The Government has announced the end of franchising, interim emergency agreements with the train operators, and will be publishing a white paper to look ahead to a system for the medium and longer term, based on advise from the Williams report.

Two questions.
Another thread is what would you like to see as basic objectives of the new system.  See http://www.passenger.chat/24040
This thread is what do you expect the government to have as its priorities in the new system?

I will run these two polls for 10 days ... members are allowed during that time to come back and change their votes if their vies change based on discussions.

It's very interesting to compare and contrast answers in this thread ( http://www.passenger.chat/24041 ) as to what you expect the government to do in a/the new system and in the sister thread ( http://www.passenger.chat/24040 ) as to what you would like the government to do.   

Both threads remain open for a further three days - a good number of vote already, but also a good opportunity for you to vote and make a difference to our results as numbers are not silly-high.    Of course, whilst you may make a difference to our results, whether that echos through into government policy is quite another matter - early results indicate some doubt as to how much the government will welcome stakeholder and community input ....
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broadgage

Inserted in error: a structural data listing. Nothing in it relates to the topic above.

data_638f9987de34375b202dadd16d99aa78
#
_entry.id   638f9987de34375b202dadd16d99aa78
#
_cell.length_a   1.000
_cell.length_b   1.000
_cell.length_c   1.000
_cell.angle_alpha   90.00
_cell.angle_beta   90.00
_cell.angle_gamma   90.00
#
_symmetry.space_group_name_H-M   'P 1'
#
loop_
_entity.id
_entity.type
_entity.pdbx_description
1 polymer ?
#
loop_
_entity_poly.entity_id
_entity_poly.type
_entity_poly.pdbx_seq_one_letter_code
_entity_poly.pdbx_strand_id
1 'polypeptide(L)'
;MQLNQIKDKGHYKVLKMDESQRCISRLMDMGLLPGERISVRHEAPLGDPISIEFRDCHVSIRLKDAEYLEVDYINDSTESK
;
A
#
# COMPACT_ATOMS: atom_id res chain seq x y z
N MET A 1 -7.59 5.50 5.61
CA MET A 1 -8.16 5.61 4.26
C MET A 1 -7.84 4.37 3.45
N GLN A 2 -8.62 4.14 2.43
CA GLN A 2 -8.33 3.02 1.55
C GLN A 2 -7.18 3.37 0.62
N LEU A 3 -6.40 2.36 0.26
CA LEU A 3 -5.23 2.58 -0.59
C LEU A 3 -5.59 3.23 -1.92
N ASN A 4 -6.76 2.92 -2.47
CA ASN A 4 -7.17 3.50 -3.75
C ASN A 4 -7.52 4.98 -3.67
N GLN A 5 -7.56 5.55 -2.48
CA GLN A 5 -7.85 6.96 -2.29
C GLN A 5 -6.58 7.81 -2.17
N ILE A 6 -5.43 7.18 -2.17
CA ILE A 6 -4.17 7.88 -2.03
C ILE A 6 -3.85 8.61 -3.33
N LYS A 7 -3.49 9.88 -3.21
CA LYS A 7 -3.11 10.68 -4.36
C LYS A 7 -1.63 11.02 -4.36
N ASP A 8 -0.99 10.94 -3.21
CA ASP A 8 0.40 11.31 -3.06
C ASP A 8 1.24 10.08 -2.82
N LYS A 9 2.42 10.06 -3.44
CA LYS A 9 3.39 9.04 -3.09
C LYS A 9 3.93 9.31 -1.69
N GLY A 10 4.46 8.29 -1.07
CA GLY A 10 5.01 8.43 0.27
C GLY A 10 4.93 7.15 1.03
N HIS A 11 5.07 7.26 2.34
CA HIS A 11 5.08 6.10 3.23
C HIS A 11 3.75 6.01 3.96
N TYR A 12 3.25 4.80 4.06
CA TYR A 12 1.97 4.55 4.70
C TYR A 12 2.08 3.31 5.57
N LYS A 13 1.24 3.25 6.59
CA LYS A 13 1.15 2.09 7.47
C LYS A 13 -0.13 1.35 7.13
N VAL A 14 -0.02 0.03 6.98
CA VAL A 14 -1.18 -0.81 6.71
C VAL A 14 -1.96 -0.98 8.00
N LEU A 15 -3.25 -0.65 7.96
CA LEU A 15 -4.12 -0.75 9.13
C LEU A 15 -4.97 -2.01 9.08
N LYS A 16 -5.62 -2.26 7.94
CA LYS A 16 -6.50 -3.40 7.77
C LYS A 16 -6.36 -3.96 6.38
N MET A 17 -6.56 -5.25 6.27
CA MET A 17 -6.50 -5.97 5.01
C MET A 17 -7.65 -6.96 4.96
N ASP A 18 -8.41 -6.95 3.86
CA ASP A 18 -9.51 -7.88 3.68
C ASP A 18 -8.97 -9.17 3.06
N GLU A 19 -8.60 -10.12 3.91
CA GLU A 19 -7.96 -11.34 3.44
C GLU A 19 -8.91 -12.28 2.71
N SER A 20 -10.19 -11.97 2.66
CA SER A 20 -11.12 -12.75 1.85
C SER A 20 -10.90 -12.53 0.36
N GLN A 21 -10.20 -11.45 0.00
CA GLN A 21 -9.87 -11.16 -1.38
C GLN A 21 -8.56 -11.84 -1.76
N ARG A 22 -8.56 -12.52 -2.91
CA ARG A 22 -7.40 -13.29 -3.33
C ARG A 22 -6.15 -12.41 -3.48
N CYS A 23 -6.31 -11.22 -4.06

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« Reply #2 on: September 27, 2020, 01:05:41 pm »

I voted for "greater integration with other public or sustainable transport"
This is an excellent way of making grand sounding promises without doing much or spending money.

Signs directing people from train platform to the bus stop are cheap and count as "greater integration" for the de-luxe option, add a bus timetable, possibly even the current one.

Walking is cheap, sustainable and simple, so put up some posters at train station that advertise attractions within walking distance. If the owners of the attractions can be induced to pay for the advertising, a profit can be made.

A few cycle racks are cheap and count as "greater integration" between cycling and trains.

Electric cars are at least somewhat sustainable, so put up a notice advertising charging points in the locality, this is cheaper than providing a charging point.
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A proper intercity train has a minimum of 8 coaches, gangwayed throughout, with first at one end, and a full sized buffet car between first and standard.
It has space for cycles, surfboards,luggage etc.
A 5 car DMU is not a proper inter-city train. The 5+5 and 9 car DMUs are almost as bad.
southwest
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« Reply #3 on: October 08, 2020, 11:20:29 pm »